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Eigenvalue problem for arbitrary linear combinations of a boson annihilation and creation operator.

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Ann. Physik 1 (1992) 181 -197
Annalen
der Physik
0 Johann Ambrosius Barth 1992
Eigenvalue problem for arbitrary linear combinations
of a boson annihilation and creation operator
Alfred Wiinsche
Arbeitsgruppe “Nichtklassische Strahlung” der Max-Planck-Gesellschaft, Rudower Chaussee 5 ,
0-1 199 Berlin, Germany
Received 5 December 1990, resubmitted 7 February 1992, accepted 3 March 1992*
Dedicated to the 60th birthday of Prof. Dr. Harry Paul
Abstract. The eigenvalue problem for arbitrary linear combinations Ka + put of a boson annihilation
operator (I and a boson creation operator ut is solved. It is shown that these operators possess
nondegenerate eigenstates to arbitrary complex eigenvalues. The expansion of these eigenstates into the
basic set of number states 1 n ) , (n :0, I , 2, . . . ), is found. The eigenstates are normalizable and are
therefore states of a Hilbert space for I ( I < I with [ = P / K and represent in this case squeezed coherent
states of minimal uncertainty product. They can be considered as states of a rigged Hilbert space for
1 [ I 2 1. A completeness relation for these states is derived that generalizes the completeness relation
for the coherent states 1 a ) . Furthermore, it is shown that there exists a dual orthogonality in the entire
set of these states and a connected dual completeness of the eigenstates on widely arbitrary paths over
the complex plane of eigenvalues. This duality goes over inlo a selfduality of the eigenstates of the
hermitian operators K U + K* u’ to real eigenvalues. The usually as nonexistent considered eigenstates
of the boson creation operator at are obtained by a limiting procedure. They belong to the most singular
case among the considered general class of eigenstates with ( = P / K as a parameter.
Keywords: Boson operator; Eigenvalue problem; Squeezed coherent states; Dual orthogonality and
completeness.
1 Introduction
Undoubtedly, the two most important sets of basic states of a single boson system in
quantum optics are formed by the occupation number states (or Fock states) 1 n ) , ( n =
0, 1, 2, . . .), and by the coherent states (or Glauber states) I a), (a arbitrary complex
numbers). It is well known that these two sets of states can be constructed by the solution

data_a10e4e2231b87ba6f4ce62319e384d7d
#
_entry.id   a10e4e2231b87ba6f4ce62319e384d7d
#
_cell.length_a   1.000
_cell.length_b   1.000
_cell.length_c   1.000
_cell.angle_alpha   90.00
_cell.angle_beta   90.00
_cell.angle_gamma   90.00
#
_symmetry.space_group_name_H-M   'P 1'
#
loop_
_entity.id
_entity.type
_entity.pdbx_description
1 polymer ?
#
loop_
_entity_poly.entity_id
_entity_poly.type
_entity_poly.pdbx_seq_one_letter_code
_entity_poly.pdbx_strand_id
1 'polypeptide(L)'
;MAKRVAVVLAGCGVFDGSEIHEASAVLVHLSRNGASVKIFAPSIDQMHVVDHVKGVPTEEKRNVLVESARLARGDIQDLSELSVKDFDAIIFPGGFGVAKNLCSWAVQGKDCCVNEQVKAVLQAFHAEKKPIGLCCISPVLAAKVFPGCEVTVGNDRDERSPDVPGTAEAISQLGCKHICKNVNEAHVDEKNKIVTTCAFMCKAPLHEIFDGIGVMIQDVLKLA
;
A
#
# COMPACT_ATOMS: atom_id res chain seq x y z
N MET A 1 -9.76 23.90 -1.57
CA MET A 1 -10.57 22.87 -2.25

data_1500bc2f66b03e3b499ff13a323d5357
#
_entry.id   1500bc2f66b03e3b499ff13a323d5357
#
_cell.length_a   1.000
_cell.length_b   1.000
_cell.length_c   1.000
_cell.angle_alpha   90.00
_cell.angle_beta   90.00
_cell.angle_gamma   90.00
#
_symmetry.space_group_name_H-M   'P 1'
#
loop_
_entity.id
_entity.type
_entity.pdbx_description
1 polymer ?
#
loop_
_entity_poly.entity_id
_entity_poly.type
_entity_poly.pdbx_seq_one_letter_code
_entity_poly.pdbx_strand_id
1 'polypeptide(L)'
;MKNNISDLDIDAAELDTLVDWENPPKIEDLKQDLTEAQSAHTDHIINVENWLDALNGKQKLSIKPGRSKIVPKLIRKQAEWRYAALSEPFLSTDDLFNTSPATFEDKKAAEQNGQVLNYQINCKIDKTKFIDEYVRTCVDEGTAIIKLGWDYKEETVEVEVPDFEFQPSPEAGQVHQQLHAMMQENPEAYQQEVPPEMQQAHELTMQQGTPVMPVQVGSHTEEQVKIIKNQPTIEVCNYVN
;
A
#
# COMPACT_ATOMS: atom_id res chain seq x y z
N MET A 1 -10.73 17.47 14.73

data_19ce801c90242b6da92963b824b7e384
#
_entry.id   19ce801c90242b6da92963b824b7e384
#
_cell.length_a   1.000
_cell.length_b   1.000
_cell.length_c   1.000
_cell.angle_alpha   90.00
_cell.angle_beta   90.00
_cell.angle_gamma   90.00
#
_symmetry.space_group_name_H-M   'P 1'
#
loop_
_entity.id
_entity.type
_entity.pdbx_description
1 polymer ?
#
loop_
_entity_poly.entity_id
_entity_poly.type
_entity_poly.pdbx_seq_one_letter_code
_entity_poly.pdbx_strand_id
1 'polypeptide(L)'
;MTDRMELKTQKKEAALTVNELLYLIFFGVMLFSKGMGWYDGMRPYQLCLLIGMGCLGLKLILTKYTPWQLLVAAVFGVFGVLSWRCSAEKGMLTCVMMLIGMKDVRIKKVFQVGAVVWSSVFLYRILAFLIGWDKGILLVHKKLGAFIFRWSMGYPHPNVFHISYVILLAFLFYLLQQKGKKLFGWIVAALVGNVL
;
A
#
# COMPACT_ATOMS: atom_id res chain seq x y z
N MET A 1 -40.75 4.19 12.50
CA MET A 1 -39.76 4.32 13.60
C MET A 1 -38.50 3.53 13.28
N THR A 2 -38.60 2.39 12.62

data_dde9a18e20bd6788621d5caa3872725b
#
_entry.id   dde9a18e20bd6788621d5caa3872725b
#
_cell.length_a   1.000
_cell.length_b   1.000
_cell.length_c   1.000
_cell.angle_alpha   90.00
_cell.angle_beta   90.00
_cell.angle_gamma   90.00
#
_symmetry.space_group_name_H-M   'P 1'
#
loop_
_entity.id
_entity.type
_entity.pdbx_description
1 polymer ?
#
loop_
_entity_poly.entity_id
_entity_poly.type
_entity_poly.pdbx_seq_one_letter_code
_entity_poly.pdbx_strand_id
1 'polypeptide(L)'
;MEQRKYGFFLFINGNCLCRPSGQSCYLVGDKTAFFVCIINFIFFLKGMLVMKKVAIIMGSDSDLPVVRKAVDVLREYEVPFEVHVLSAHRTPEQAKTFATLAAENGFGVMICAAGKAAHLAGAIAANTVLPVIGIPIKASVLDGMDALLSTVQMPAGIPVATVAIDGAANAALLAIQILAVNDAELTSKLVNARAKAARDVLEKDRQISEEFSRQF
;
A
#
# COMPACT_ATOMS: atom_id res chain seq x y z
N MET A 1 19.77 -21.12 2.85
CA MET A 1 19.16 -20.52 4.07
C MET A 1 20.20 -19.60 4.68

of two interesting eigenvalue problems. The number states I n ) are the normalized
eigenstates of the (occupation) number operator N = a’a to eigenvalues n, where 4
denotes the boson annihilation operator and at the corresponding boson creation
operator satisfying the commutation relation [a, a’] = I ( I unity operator in a Hilbert
space 2”).They were introduced by Fock [ l ] as the basic quantum-mechanical states in
the second quantization of boson systems for the representation of states with variable
or indefinite numbers of identical particles (Fock representation). By a well-known
analogy of a single boson system to a quantum-mechanical harmonic oscillator, they are
* Editor’s note: The regrettable delay in publication is due to the extensive reorganization of the journal.
182
Ann. Physik I (1992)
also the energy eigenstates of the harmonic oscillator. Glauber [2, 31 was the first who
realized that the coherent states I a ) which were known in another form from the work
of Schrodinger [4] as displaced wave packets of the fundamental Gaussian wave function
of the harmonic oscillator can be constructed as the normalized eigenstates of a boson
annihilation operator a to eigenvalues a. Apart from the great importance of the coherent
states for the description of the fields of laser modes [ 5 ] , they provided a first example
for the complete explicit solution of an eigenvalue problem for a nonhermitian (and also
nonunitary) operator in quantum mechanics which had attracted little attention before.
On the other side, it was proved soon after the cited works of Glauber that the eigenvalue
problem of a boson creation operator at cannot be solved with (normalizable) states in
the Hilbert space W in case of finite eigenvalues (Miller and Mishkin [6], Klauder and